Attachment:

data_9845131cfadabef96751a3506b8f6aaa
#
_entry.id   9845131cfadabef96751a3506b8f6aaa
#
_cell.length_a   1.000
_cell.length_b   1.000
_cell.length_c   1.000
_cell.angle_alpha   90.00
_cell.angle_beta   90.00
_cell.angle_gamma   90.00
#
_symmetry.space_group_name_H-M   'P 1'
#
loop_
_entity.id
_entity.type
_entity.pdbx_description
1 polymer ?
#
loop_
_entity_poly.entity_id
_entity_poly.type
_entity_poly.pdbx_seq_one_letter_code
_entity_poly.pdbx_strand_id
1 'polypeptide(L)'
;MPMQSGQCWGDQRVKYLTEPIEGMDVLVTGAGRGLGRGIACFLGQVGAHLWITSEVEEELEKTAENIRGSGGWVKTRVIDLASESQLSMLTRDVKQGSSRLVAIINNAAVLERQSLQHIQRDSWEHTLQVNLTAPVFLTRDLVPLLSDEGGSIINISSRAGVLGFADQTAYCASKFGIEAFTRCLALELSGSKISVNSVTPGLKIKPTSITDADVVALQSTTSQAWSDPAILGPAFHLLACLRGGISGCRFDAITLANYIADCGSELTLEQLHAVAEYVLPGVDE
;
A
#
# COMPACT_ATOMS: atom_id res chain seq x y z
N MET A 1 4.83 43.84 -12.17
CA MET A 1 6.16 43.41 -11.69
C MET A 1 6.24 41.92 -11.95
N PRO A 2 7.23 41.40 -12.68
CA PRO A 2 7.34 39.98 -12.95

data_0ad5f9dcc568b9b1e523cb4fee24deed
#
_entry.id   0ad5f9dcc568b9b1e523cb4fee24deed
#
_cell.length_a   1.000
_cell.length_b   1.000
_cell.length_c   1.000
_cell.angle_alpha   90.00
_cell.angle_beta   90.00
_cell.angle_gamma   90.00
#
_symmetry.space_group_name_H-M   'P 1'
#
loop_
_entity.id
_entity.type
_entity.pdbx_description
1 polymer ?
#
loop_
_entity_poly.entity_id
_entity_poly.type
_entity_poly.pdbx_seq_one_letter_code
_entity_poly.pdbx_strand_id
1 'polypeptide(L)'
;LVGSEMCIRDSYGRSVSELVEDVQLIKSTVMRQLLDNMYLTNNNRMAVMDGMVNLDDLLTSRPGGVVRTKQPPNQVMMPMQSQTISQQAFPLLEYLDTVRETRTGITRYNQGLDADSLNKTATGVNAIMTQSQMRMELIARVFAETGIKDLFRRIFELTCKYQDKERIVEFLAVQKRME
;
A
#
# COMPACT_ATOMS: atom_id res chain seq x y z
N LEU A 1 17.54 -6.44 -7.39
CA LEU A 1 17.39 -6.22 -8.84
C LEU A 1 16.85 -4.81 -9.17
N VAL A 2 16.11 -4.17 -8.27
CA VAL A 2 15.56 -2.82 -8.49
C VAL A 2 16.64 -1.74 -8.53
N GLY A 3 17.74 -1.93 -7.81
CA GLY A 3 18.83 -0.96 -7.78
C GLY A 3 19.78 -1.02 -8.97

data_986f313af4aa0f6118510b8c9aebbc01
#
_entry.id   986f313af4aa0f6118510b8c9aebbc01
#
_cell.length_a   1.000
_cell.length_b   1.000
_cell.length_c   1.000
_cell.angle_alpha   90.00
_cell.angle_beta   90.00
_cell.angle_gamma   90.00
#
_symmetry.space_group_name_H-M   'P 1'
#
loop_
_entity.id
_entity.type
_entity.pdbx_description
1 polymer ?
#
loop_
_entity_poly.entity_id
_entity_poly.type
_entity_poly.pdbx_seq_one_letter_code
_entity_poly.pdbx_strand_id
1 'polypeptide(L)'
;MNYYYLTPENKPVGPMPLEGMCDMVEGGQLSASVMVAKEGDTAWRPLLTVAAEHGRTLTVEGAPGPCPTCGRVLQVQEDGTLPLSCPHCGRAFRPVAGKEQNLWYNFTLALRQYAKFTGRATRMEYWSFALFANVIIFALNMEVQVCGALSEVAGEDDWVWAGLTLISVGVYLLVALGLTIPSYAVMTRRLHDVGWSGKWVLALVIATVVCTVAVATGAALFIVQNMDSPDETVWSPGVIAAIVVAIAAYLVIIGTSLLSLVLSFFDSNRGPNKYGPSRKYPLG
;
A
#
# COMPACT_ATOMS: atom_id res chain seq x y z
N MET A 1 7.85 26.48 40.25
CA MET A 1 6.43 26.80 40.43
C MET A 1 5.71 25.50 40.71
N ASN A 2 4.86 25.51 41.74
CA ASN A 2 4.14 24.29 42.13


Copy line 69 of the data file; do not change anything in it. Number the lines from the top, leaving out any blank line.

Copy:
N VAL A 2 16.11 -4.17 -8.27